« VorigeDoorgaan »
tan festivals: he throws the blame of the defeat of the French fleet on the destinies; yet, speaking of Fortune as a real person, he makes her his deity, and says, she favoured him as long as it was necessary! So long as God is thus openly acknowledged by us, and despised or defied by our enemies; we may hope, that, “he "will withdraw his hand, and work for his name's "sake, that it should not be polluted in the sight of "the heathen.”
From the æra of the Reformation to this present time, it hath pleased God to make this nation one principal support of the Protestant religion; which may be considered, with, alas! not many exceptions, as the cause of Christianity itself. On this account likewise his glory hath been concerned in our protection; formerly against the vehement assaults of popish powers, and lately against the designs of infidels and atheists: for could either of these parties have accomplished their avowed designs respecting us; the interests of true religion in Europe would, as far as we can see, have been greatly endangered. The LORD hath indeed frequently made use of these enemies for our severe correction: yet" he hath not delivered us over "as a prey unto their teeth." But how long our preservation may be necessary for the accomplishment of his wise and righteous purposes, we cannot tell: and, unless a great change should take place in our national character, he will, when his plan no longer requires us, cast us off; as he did the Jews after the coming of Christ, and the propagation of the gospel among the Gentiles.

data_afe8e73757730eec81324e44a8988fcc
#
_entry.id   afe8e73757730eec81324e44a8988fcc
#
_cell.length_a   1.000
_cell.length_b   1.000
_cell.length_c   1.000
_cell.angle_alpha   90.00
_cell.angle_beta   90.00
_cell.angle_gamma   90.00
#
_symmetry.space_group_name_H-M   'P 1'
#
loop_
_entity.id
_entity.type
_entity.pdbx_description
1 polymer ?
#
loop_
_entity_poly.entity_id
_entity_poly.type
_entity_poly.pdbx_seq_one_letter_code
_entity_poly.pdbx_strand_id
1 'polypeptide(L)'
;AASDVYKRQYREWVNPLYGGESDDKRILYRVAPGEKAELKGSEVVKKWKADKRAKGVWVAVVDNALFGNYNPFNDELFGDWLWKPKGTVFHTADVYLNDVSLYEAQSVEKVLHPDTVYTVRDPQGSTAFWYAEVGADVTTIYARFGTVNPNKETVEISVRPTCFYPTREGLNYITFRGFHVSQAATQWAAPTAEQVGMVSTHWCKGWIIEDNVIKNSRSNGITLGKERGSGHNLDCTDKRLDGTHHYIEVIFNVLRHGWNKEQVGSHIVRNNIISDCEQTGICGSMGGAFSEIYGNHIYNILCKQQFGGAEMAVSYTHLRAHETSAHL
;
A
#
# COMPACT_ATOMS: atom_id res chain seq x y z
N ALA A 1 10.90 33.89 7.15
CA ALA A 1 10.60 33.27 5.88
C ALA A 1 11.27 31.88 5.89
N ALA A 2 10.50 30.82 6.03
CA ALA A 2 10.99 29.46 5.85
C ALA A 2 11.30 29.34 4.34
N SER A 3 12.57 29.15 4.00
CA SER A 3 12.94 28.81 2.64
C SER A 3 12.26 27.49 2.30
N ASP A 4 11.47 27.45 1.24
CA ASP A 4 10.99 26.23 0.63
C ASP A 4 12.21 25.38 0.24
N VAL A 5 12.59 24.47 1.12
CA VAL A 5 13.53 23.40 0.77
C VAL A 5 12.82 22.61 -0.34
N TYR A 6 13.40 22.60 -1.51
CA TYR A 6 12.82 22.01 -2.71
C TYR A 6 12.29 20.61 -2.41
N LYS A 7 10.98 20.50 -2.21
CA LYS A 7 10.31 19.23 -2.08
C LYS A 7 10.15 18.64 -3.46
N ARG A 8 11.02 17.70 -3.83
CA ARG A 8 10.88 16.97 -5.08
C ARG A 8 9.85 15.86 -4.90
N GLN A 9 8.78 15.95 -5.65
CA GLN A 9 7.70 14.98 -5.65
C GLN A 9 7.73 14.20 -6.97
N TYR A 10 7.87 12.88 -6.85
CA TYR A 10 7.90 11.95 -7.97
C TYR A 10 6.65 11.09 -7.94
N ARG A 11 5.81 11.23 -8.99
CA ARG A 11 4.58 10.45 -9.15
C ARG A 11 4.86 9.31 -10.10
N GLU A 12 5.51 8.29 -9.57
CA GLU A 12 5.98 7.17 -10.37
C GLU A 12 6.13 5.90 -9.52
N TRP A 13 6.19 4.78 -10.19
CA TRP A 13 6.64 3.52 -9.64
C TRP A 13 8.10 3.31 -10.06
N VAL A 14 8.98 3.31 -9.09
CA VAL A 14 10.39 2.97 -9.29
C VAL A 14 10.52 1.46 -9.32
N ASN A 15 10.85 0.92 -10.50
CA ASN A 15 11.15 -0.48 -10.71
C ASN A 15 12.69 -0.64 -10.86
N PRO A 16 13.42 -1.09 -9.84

There is likewise in these nations, as there was in Israel of old even in the worst of times, a remnant of true believers; and this little flock enjoys security and liberty of conscience. Now it is reasonable to suppose, that the honour of GoD is, in many cases at least, concerned, to defend a country where his people are protected and countenanced. Indeed it may be questioned whether any nation can be said to have filled up its measure of iniquity, while a considerable number of true believers remain in it, and are unmolested by persecution. The Christians had long been cruelly persecuted by the Jews, and had separated entirely from them, before the predicted vengeance was poured out upon that devoted nation.